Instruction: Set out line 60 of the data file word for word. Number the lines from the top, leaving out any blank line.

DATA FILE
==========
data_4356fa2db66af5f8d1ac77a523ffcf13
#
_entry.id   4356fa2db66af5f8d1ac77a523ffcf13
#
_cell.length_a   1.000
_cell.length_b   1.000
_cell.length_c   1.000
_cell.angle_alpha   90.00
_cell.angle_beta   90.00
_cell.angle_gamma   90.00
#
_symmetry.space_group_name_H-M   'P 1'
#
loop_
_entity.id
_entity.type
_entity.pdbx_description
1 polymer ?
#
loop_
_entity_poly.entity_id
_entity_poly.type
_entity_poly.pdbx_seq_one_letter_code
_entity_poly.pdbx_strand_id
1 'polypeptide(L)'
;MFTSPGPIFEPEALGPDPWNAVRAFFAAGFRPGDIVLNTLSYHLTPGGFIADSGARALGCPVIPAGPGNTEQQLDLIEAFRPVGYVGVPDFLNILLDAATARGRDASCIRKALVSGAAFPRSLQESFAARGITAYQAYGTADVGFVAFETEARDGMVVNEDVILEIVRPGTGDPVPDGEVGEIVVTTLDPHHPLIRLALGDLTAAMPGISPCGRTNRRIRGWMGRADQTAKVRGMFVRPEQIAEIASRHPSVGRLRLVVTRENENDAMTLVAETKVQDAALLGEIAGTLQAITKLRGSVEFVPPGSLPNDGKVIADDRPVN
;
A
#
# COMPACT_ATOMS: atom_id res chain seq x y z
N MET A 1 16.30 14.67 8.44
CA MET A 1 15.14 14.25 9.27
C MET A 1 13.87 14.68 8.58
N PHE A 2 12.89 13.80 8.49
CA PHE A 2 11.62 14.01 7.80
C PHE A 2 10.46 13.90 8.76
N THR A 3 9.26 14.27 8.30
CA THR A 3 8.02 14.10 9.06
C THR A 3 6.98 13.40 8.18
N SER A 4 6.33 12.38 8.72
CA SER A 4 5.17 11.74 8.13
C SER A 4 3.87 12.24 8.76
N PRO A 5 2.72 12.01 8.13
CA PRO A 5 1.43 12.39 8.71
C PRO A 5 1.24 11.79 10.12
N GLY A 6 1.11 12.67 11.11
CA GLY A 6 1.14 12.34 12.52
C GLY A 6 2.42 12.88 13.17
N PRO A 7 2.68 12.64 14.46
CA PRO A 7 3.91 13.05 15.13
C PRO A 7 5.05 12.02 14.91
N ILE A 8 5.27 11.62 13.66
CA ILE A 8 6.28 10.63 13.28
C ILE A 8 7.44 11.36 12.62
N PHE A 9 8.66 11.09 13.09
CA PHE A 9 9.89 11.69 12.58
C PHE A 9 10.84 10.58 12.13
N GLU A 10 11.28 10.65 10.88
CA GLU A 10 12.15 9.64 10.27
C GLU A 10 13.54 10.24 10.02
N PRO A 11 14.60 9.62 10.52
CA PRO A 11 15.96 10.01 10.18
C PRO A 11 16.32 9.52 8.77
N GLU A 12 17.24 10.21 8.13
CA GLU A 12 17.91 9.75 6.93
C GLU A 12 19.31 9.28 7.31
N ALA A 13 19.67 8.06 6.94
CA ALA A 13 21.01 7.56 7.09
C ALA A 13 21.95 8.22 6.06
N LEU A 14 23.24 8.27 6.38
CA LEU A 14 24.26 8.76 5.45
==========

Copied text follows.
C GLU A 10 13.54 10.24 10.02